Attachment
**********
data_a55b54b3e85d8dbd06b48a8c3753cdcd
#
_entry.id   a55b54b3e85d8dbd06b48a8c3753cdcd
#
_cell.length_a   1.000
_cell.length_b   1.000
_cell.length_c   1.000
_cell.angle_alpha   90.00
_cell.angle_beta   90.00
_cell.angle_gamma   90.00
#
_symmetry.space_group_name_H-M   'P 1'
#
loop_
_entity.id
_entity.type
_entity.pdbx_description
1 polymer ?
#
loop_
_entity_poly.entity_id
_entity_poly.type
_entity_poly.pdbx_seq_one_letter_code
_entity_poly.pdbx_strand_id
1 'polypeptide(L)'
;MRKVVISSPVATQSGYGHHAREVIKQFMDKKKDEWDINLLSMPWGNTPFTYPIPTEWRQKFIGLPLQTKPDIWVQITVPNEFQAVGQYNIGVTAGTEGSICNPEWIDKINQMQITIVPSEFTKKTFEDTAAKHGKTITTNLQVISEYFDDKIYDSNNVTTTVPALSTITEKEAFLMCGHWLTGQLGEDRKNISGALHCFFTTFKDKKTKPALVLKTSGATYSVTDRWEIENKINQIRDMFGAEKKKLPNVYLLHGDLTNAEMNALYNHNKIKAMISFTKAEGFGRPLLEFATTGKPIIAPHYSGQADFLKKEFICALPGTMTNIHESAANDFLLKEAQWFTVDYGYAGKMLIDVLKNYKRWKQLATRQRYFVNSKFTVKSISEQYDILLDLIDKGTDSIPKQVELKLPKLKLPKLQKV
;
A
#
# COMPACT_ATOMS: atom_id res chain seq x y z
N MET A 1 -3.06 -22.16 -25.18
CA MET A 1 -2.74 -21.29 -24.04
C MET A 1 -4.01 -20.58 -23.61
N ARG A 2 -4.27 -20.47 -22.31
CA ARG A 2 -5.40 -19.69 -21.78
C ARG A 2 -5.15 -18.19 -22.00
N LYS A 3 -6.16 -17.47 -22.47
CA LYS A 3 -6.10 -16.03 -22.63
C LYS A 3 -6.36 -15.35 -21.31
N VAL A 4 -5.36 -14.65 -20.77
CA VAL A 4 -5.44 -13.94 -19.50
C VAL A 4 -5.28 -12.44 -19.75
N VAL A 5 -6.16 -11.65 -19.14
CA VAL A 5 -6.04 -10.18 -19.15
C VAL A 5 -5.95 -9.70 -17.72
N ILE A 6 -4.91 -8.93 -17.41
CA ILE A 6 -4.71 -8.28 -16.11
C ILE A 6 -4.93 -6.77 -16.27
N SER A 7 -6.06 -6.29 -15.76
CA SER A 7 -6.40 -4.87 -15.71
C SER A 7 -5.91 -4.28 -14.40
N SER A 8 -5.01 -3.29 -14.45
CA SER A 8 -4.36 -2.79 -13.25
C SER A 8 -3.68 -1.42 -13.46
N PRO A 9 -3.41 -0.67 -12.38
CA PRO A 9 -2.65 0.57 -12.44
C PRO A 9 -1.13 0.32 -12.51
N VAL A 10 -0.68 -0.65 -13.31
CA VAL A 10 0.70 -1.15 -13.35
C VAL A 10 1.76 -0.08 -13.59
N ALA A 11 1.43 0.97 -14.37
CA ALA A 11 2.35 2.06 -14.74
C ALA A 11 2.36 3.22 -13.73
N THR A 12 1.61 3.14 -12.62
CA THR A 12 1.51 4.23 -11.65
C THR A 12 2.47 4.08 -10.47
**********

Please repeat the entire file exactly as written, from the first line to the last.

data_a55b54b3e85d8dbd06b48a8c3753cdcd
#
_entry.id   a55b54b3e85d8dbd06b48a8c3753cdcd
#
_cell.length_a   1.000
_cell.length_b   1.000
_cell.length_c   1.000
_cell.angle_alpha   90.00
_cell.angle_beta   90.00
_cell.angle_gamma   90.00
#
_symmetry.space_group_name_H-M   'P 1'
#
loop_
_entity.id
_entity.type
_entity.pdbx_description
1 polymer ?
#
loop_
_entity_poly.entity_id
_entity_poly.type
_entity_poly.pdbx_seq_one_letter_code
_entity_poly.pdbx_strand_id
1 'polypeptide(L)'
;MRKVVISSPVATQSGYGHHAREVIKQFMDKKKDEWDINLLSMPWGNTPFTYPIPTEWRQKFIGLPLQTKPDIWVQITVPNEFQAVGQYNIGVTAGTEGSICNPEWIDKINQMQITIVPSEFTKKTFEDTAAKHGKTITTNLQVISEYFDDKIYDSNNVTTTVPALSTITEKEAFLMCGHWLTGQLGEDRKNISGALHCFFTTFKDKKTKPALVLKTSGATYSVTDRWEIENKINQIRDMFGAEKKKLPNVYLLHGDLTNAEMNALYNHNKIKAMISFTKAEGFGRPLLEFATTGKPIIAPHYSGQADFLKKEFICALPGTMTNIHESAANDFLLKEAQWFTVDYGYAGKMLIDVLKNYKRWKQLATRQRYFVNSKFTVKSISEQYDILLDLIDKGTDSIPKQVELKLPKLKLPKLQKV
;
A
#
# COMPACT_ATOMS: atom_id res chain seq x y z
N MET A 1 -3.06 -22.16 -25.18
CA MET A 1 -2.74 -21.29 -24.04
C MET A 1 -4.01 -20.58 -23.61
N ARG A 2 -4.27 -20.47 -22.31
CA ARG A 2 -5.40 -19.69 -21.78
C ARG A 2 -5.15 -18.19 -22.00
N LYS A 3 -6.16 -17.47 -22.47
CA LYS A 3 -6.10 -16.03 -22.63
C LYS A 3 -6.36 -15.35 -21.31
N VAL A 4 -5.36 -14.65 -20.77
CA VAL A 4 -5.44 -13.94 -19.50
C VAL A 4 -5.28 -12.44 -19.75
N VAL A 5 -6.16 -11.65 -19.14
CA VAL A 5 -6.04 -10.18 -19.15
C VAL A 5 -5.95 -9.70 -17.72
N ILE A 6 -4.91 -8.93 -17.41
CA ILE A 6 -4.71 -8.28 -16.11
C ILE A 6 -4.93 -6.77 -16.27
N SER A 7 -6.06 -6.29 -15.76
CA SER A 7 -6.40 -4.87 -15.71
C SER A 7 -5.91 -4.28 -14.40
N SER A 8 -5.01 -3.29 -14.45
CA SER A 8 -4.36 -2.79 -13.25
C SER A 8 -3.68 -1.42 -13.46
N PRO A 9 -3.41 -0.67 -12.38
CA PRO A 9 -2.65 0.57 -12.44
C PRO A 9 -1.13 0.32 -12.51
N VAL A 10 -0.68 -0.65 -13.31
CA VAL A 10 0.70 -1.15 -13.35
C VAL A 10 1.76 -0.08 -13.59
N ALA A 11 1.43 0.97 -14.37
CA ALA A 11 2.35 2.06 -14.74
C ALA A 11 2.36 3.22 -13.73
N THR A 12 1.61 3.14 -12.62
CA THR A 12 1.51 4.23 -11.65
C THR A 12 2.47 4.08 -10.47